Among young people, as few as 14 percent use contraception, while 23 percent don’t know about sexually transmitted infections, according to UNICEF.
 
It doesn’t help that adults still push the younger generation to wait until marriage to have sex, and create stigma by associating HIV with prostitution.
 
“We don’t really know how to keep safe,” said Linh, 22. “In Vietnam, we never talk to our parents about sexuality.”
 
Besides the lessons at local schools, AIESEC is reaching out to peers in other places. In August, the group held a festival for families in Ho Chi Minh City, using the theme of safe sex around the world. A sign at one booth said the Dutch openly discuss sex with their children, and posters at another booth read, “Safe sex is awesome!” During an international fashion show, contestants answered questions from the judges about sexually transmitted diseases.
 
To spread awareness elsewhere, AIESEC members visit HIV shelters and held an essay contest. They also talk to young people at parks, a popular destination for Vietnamese want to get away from their crowded houses. At the public parks, the volunteers discuss everything from homosexuality to abortion, and give out condoms.
 
The government has shown some support for condom campaigns, such as teaching sex workers how to use them, distributing contraceptives at hotels and karaoke bars, and posting billboards with sexy cartoon women saying, in this modern age, there’s no need to be shy about condoms.

You May Like

US Imposes Sanctions on Alleged Honduran Drug Gang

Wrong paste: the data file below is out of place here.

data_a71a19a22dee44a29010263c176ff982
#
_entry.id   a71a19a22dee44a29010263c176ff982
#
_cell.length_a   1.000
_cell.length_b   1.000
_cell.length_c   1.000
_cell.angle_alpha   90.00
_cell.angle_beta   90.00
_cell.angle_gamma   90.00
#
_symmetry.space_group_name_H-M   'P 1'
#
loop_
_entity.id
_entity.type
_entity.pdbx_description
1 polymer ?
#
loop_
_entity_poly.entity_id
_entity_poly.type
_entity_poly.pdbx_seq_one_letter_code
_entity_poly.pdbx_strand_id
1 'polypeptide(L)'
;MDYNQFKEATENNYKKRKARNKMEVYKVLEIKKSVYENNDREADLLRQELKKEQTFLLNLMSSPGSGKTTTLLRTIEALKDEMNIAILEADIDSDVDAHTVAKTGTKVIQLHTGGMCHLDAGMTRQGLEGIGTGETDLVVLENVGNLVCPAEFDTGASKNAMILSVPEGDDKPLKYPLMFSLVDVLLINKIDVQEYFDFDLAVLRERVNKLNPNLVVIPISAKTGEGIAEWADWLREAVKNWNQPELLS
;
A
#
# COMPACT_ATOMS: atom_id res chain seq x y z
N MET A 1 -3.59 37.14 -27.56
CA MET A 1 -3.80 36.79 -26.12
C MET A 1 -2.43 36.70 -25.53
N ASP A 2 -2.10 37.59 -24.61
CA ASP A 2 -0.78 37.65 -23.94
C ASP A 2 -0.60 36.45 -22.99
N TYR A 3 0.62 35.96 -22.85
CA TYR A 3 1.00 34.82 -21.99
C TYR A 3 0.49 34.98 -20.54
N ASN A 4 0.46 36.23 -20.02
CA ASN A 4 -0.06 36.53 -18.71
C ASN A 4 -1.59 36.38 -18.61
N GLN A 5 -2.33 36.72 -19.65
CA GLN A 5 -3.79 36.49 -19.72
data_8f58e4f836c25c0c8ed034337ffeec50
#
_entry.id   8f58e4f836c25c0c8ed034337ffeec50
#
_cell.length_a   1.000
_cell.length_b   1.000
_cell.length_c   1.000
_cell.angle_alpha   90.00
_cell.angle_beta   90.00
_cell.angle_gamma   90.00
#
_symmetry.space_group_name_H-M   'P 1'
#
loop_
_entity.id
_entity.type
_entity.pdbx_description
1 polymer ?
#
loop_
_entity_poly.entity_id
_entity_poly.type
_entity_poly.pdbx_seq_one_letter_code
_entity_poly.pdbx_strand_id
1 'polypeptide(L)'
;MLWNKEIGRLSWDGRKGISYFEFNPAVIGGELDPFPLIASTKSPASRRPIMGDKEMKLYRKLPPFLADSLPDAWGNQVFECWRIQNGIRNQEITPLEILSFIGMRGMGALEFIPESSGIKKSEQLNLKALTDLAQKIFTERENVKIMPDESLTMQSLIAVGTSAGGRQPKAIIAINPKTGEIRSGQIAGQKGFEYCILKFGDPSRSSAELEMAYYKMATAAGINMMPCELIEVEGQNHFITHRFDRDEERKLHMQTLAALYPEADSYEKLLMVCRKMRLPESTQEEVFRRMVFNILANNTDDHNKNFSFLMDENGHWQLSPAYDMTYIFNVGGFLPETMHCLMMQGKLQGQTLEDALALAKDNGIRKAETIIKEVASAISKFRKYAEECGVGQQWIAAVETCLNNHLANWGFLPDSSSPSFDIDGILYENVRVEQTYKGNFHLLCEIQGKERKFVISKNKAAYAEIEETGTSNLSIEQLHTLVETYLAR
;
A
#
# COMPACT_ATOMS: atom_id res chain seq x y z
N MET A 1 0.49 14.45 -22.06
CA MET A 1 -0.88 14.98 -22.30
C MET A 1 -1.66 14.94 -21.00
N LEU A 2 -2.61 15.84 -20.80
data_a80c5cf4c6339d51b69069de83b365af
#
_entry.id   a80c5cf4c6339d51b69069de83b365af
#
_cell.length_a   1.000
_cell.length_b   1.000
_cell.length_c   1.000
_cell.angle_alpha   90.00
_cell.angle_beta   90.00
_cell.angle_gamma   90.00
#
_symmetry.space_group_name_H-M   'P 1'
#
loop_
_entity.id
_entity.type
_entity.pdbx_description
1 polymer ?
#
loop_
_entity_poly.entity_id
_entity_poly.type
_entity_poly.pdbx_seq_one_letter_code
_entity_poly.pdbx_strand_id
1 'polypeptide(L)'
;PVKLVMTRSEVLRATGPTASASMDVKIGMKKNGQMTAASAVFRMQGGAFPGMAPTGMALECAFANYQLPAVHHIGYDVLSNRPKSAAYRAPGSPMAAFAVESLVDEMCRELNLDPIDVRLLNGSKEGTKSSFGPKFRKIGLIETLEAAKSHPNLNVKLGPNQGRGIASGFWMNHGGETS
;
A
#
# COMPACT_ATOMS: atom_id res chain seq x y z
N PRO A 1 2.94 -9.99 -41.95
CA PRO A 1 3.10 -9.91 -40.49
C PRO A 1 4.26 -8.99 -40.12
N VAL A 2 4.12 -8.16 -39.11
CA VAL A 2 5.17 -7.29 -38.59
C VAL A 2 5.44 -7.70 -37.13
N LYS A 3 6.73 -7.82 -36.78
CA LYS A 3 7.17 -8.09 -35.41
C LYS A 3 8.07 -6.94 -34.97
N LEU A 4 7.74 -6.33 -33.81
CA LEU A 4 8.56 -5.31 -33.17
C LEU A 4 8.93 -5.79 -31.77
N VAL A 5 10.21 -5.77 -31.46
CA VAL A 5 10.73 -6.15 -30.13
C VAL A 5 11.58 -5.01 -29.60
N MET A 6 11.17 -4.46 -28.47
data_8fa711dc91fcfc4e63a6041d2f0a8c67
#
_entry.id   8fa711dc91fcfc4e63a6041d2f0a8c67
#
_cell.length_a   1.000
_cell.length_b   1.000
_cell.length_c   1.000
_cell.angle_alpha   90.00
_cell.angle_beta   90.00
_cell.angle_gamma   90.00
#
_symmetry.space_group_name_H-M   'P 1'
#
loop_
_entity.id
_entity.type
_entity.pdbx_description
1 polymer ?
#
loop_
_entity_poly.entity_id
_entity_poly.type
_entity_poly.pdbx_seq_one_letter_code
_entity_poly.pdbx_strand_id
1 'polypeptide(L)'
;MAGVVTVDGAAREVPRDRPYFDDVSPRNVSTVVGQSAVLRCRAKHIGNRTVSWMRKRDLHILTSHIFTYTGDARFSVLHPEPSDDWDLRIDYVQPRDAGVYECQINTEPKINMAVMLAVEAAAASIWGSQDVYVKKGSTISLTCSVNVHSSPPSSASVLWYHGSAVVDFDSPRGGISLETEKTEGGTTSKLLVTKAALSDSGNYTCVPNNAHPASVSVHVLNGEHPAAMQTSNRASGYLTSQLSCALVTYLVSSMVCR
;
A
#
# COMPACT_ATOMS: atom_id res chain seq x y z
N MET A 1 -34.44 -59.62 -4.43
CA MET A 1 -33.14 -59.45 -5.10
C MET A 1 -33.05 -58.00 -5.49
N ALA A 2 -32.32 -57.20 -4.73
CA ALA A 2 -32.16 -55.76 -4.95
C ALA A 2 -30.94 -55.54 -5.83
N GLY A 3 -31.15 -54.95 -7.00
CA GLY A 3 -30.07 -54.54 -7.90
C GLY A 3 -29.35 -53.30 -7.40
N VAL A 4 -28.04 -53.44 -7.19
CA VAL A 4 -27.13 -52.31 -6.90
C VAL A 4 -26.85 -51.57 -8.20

Treasury department alleges Los Valles group is responsible for smuggling tens of thousands of kilograms of cocaine into US each month More

At 91, Marvel Creator Stan Lee Continues to Expand his Universe

Company's chief emeritus hopes to interest new generation of children in superheroes of all shapes and sizes by publishing content across multiple media platforms More

Photogallery New Drug Protects Against Virus in Ebola Family

Study by researchers at University of Texas Medical Branch, Tekmira Pharmaceuticals is first looking at drug's effectiveness after onset of symptoms More

Featured Videos

Your JavaScript is turned off or you have an old version of Adobe's Flash Player. Get the latest Flash player.
African Media Tries to Educate Public About Ebolai
X
George Putic
August 20, 2014 8:57 PM
While the Ebola epidemic continues to claim lives in West Africa, information technology specialists, together with radio and TV reporters, are battling misinformation and prejudice about the disease - using social media to educate the public about the deadly virus. VOA’s George Putic has more.
Video

Video African Media Tries to Educate Public About Ebola

While the Ebola epidemic continues to claim lives in West Africa, information technology specialists, together with radio and TV reporters, are battling misinformation and prejudice about the disease - using social media to educate the public about the deadly virus. VOA’s George Putic has more.
Video

Video Ferguson Calls For Justice as Anger, Violence Grips Community